"People often talk about the positivity of The Go! Team music and I think surrounding myself in this everyday was useful... It’s strange how some of the lyrics - which were written a while ago - seemed to foreshadow both my hearing loss and the pandemic."

The Go! Team are a six piece band from Brighton comprising of Ian Parton, (vocals, guitars, harmonica, piano, drums, triangle, glockenspiel, tambourine) Ninja, (vocals, drums, tambourine, recorder) Sam Dook, (guitars, banjo, drums, tambourine) Niadzi Muzira (drums), Simone Odaranile (drums, percussion) and Adam Znaidi (bass).

A collage sampling type style encompassing a kaleidoscope of sounds, indie rock, garage rock, Motown, Bollywood and old school hip hop. The Go! Team have created a musical world distinctly of their own making. With this year marking 20 years for them as a original cult band, they now return with their sixth studio album, Get Up Sequences Part One, released via Memphis Industries, which we are excited to have pressed on a beautiful Rough Trade Exclusive yellow vinyl.

The Go! Team's founder and producer Ian Parton recounts the recording of the new album along with his recent battle with ear disorder Menaire's disease.

"Every The Go! Team album begins by listening to thousands of records over weeks and months. Often I’ll camp out in a genre - so spend a week listening to Turkish psych, then Italian soundtracks the next. The process of listening generates lots of melody ideas where I stop the record and think I would have done a different melody. So over months and years my phone is full of hundreds of melody ideas (I recently managed to go swimming with my phone in my pocket and lost loads of  ideas). And melody is really what rules the show for me. People might think The Go! Team would grab a sample, stick a beat on it and some cheerleader chants and call it a song but it’s much more about hooks and classic songwriting really.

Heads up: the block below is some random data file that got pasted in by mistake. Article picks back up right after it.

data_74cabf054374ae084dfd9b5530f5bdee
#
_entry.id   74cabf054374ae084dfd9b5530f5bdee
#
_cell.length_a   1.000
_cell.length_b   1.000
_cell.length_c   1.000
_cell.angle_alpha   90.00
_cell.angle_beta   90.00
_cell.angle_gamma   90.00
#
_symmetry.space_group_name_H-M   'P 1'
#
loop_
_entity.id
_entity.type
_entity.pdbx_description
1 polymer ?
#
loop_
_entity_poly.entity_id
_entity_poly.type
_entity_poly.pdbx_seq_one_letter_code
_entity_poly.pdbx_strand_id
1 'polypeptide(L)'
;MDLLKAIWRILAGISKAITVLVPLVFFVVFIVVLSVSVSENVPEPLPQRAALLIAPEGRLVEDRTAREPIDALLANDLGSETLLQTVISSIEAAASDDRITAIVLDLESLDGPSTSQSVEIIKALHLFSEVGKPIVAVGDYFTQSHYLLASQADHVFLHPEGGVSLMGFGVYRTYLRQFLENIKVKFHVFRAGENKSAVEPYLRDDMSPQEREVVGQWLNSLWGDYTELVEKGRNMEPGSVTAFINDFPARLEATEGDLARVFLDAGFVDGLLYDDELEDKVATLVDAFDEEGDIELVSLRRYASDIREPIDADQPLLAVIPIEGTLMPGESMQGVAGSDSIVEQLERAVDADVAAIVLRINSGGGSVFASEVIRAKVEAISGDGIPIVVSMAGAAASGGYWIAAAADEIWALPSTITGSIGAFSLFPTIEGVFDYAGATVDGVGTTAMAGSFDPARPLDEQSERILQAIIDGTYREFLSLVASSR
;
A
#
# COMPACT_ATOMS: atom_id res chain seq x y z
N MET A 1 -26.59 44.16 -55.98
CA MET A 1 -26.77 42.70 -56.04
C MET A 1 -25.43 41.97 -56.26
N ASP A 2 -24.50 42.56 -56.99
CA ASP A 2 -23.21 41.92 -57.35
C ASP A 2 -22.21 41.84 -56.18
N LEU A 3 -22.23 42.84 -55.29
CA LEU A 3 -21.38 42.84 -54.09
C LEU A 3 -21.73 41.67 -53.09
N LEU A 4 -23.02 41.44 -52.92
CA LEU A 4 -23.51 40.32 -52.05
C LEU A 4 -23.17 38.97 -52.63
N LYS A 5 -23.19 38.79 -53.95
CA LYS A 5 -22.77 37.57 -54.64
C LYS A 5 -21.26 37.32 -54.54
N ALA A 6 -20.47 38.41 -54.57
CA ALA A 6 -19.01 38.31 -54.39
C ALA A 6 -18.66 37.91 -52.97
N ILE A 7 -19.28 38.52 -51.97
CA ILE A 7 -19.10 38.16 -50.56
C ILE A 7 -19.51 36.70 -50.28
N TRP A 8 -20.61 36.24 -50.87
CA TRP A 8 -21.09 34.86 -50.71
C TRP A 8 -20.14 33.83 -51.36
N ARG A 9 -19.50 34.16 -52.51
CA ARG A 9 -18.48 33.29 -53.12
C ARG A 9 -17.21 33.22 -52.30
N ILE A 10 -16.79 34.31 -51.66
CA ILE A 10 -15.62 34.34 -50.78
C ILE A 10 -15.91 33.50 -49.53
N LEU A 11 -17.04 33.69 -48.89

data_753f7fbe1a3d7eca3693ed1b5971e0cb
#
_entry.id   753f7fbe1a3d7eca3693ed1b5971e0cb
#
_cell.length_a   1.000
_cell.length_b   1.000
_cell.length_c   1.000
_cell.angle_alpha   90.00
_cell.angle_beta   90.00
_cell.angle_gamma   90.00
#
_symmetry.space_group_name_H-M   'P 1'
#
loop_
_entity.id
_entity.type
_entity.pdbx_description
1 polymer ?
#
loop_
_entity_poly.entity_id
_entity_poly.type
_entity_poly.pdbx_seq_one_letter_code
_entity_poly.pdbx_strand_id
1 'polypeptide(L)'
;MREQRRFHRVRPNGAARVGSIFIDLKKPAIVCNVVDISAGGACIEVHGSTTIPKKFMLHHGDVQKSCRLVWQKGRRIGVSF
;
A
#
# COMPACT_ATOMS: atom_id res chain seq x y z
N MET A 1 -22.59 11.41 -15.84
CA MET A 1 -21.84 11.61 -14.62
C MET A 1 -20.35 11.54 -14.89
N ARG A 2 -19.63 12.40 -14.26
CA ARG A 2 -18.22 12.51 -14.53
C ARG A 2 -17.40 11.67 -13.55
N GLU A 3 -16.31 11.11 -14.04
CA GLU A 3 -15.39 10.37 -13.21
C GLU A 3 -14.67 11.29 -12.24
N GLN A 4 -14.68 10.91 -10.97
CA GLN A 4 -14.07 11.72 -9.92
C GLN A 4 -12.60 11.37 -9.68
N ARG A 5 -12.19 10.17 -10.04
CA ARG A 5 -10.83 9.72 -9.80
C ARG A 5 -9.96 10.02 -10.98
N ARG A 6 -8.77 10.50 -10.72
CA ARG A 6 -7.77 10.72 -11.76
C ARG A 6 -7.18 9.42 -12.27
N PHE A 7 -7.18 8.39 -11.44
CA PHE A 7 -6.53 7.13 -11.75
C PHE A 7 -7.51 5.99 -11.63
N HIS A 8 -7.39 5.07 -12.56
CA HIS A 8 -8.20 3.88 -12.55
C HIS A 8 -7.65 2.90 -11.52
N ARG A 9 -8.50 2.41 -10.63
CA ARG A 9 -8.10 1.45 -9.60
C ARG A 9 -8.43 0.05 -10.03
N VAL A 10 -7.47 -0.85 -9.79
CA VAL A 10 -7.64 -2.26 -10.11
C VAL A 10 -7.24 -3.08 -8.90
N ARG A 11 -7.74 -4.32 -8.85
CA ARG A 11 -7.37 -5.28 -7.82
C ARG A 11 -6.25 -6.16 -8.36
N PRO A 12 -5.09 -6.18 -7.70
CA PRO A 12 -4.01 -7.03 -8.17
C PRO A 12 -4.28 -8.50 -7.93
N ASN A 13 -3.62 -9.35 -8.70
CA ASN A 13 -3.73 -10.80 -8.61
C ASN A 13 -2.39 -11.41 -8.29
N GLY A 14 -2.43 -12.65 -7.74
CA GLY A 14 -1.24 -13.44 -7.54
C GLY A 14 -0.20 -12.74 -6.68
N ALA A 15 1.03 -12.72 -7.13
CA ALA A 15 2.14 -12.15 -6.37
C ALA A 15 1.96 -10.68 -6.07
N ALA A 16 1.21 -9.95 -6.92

Listening back to ideas weeks later its like they’re someone else’s and you can immediately tell if they’re worth pursuing. I have a mega document on my computer with all the ideas in it - arranged by major, minor, breakbeat and non breakbeat. It's like doing admin but it allows me to try ideas next to each other to see if they gel. Over time the good shit rises to the top - so often I’ll have one killer section and then will trial and error other sections next to it. So I never sit down with an acoustic and write a song from start to finish its much more about sticking together 5 or 6 sections until it feels like a song. It's a long process but for the songwriting is 90% of the work. I probably only use 1% of everything in a finished song.

When I had enough songs for album 6 I get on the hotline to the rest of The Go! Team and I build it up instrument by instrument - we started with drums. Me and GT drummer Simone Odaranile went over to the Isle of Wight for a few days and recorded drums in an old water tower turned into a studio. Distorted roomy drum sounds are kinda The Go! Team hallmark. Then bassist Adam Znaidi came to my house in Brighton - I have a brick built space in the garden where I do all GT business. We used a Fender bass with flat wound strings with really bad action so his fingers were getting blistered and he had to wear latex gloves to keep going. He’s amazing at that James Jamerson flow. Next came brass with trumpet player Deanna Wilhelm and trombonist Viva Msimang over 2 days in Urchin Studio, London. Then me and guitarist Sam Dook made a racket in my garden studio. I don’t know how my neighbours put up with it.